Stylish Manchester is known for its magnificent New England architecture. For fall foliage views, head south of the center to 3828ft-high Mt Equinox (equinoxmountain.com; car & driver $15, each additional passenger $5; 9am–dusk May–Oct), the highest mountain accessible by car in the Taconic Range. Wind up the 5.2 miles – with gasp-inducing scenery at every hairpin turn – seemingly to the top of the world, where the 360-degree panorama unfolds, offering views of the Adirondacks, the lush Battenkill Valley and Montréal’s Mt Royal. If early snow makes Mt Equinox inaccessible, visit 412-acre Hildene, a Georgian Revival mansion that was once home to the Lincoln family. It’s filled with presidential memorabilia and sits nestled at the edge of the Green Mountains, with access to 8 miles of wooded walking trails.
Take US 7 north to Burlington. Three miles past Middlebury in New Haven, stop off at Lincoln Peak Vineyard (lincolnpeakvineyard.com) for wine tasting or a picnic lunch on the wraparound porch.
7. Lake Champlain
With a surface area of 490 sq miles, straddling New York, Vermont and Quebec, Lake Champlain is the largest freshwater lake in the US after the Great Lakes. On its northeastern side, Burlington is a gorgeous base to enjoy the lake. Explore it by foot on our walking tour. Then scoot down to the wooden promenade, take a swing on the fourperson rocking benches and consider a bike ride along the 7.5-mile lakeside bike path.
For the best off-shore foliage views we love the Friend Ship sailboat at Whistling Man Schooner Company (whistlingman.com; College St; 2hr cruise adult/child $40/25; May–Oct), a 43ft sloop that accommodates a mere 17 passengers. Next door, ECHO Lake Aquarium & Science Center (echovermont.org) explores the history and ecosystem of the lake, including a famous snapshot of Champ, Lake Champlain’s mythical sea creature.
Take I-89 southeast to Montpelier passing Camels Hump State Park and CC Putnam State Forest. At Montpelier, pick up US2 heading east to St Johnsbury, where you can hop on I-91 south to I-93 south. Just after Littleton, take US 302 east to Bretton Woods.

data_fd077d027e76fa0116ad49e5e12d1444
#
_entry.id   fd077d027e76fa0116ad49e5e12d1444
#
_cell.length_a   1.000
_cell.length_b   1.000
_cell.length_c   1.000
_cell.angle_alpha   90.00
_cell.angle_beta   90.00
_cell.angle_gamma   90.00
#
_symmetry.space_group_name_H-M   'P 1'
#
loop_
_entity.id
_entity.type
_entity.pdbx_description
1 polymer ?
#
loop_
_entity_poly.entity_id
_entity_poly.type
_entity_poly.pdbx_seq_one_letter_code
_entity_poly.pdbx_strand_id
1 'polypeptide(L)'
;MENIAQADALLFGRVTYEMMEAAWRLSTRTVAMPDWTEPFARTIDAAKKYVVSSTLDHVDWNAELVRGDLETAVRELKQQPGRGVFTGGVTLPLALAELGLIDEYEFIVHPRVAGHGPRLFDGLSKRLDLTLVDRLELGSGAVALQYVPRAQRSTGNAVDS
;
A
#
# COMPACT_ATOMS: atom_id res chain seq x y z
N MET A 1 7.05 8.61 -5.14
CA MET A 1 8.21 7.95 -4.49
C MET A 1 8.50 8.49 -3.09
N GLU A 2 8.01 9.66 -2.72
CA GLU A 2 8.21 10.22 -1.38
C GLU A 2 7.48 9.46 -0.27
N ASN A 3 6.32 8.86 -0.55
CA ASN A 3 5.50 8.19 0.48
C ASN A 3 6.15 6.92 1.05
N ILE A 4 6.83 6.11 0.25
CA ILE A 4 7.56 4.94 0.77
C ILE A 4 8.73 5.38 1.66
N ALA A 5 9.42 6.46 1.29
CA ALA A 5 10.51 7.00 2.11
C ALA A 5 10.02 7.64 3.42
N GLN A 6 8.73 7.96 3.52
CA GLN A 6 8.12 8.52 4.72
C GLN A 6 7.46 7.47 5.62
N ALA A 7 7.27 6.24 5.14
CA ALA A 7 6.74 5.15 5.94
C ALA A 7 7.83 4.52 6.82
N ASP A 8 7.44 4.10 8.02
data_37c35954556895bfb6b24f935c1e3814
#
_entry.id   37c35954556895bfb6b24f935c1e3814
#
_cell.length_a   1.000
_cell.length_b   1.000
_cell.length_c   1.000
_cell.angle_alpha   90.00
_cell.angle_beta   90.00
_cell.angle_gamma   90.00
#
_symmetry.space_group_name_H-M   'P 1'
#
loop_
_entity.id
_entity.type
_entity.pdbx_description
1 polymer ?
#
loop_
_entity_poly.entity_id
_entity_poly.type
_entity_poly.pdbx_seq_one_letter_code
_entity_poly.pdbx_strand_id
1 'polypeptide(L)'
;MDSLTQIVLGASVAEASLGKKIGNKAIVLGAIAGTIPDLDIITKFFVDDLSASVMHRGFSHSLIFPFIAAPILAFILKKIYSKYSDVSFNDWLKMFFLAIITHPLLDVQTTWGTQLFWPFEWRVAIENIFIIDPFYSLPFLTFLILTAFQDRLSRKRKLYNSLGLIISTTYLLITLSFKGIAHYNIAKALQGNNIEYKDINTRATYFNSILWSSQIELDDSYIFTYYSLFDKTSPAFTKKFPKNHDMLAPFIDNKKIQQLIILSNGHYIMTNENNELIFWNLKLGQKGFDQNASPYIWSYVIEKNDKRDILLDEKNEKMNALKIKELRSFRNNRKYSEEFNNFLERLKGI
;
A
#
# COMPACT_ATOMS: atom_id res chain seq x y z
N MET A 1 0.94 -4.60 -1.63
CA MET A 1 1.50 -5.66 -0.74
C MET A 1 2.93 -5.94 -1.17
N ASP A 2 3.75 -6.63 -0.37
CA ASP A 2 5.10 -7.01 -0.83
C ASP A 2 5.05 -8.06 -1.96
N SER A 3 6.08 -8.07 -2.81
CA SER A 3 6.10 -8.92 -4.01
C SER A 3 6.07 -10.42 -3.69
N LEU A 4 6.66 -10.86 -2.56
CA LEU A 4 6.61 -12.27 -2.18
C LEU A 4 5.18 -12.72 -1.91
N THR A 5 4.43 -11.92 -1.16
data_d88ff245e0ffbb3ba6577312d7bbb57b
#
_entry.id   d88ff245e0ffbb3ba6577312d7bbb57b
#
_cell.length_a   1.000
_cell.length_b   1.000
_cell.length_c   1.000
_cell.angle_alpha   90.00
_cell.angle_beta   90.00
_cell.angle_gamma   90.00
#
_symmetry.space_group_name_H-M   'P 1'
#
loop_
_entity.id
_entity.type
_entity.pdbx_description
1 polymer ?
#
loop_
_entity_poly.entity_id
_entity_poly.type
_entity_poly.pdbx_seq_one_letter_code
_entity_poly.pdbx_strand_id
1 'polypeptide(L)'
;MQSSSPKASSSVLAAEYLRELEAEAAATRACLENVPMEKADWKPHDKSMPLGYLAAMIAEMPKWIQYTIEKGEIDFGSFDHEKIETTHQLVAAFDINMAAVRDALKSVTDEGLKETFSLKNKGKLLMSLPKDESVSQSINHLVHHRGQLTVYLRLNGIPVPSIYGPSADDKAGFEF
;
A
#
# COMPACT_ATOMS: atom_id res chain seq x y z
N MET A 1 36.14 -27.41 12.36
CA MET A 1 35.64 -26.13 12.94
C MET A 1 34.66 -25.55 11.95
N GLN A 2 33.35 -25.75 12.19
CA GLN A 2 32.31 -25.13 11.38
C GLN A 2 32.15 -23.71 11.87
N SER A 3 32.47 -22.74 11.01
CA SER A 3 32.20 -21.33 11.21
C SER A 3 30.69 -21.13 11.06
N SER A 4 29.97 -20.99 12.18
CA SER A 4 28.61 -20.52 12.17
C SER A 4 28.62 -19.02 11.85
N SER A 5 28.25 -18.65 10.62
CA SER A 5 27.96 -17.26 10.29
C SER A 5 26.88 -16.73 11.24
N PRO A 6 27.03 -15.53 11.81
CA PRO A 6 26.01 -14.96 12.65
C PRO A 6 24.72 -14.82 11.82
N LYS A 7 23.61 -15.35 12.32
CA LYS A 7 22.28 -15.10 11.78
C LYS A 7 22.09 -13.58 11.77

8. Bretton Woods
Unbuckle your seat belts and step away from the car. You’re not just peeping at leaves today, you’re swooping past them on zip lines that drop 1000ft at 30mph. The four-season Bretton Woods Canopy Tour (brettonwoods.com; US 302; per person $110; tours 10am & 2pm) includes a hike through the woods, a stroll over sky bridges and a swoosh down 10 cables to tree platforms.
If this leaves you craving even higher views, cross US 302 and drive 6 miles on Base Rd to the coal-burning, steam-powered Mount Washington Cog Railway (thecog.com; adult/child/senior $66/39/59; 8:30am–4:30pm) at the western base of Mt Washington, the highest peak in New England. This historic railway has been hauling sightseers to the mountain’s 6288ft summit since 1869.
Continue driving east on US 302, a route that parallels the Saco River and the Conway Scenic Railroad, traversing Crawford Notch State Park. At the junction of NH 16 and US 302, continue east on US 302 into North Conway.
9. North Conway
Many of the best restaurants, pubs and inns in North Conway come with expansive views of the nearby mountains, making it an ideal place to wrap up a fall foliage road trip. If you’re traveling with kids or you skipped the cog railway ride up Mt Washington, consider an excursion on the antique Valley Train with the Conway Scenic Railroad; it’s a short but sweet roundtrip ride through the Mt Washington Valley from North Conway to Conway, 11 miles south. The Moat Mountains and the Saco River will be your scenic backdrop. First-class seats are usually in a restored Pullman observation car.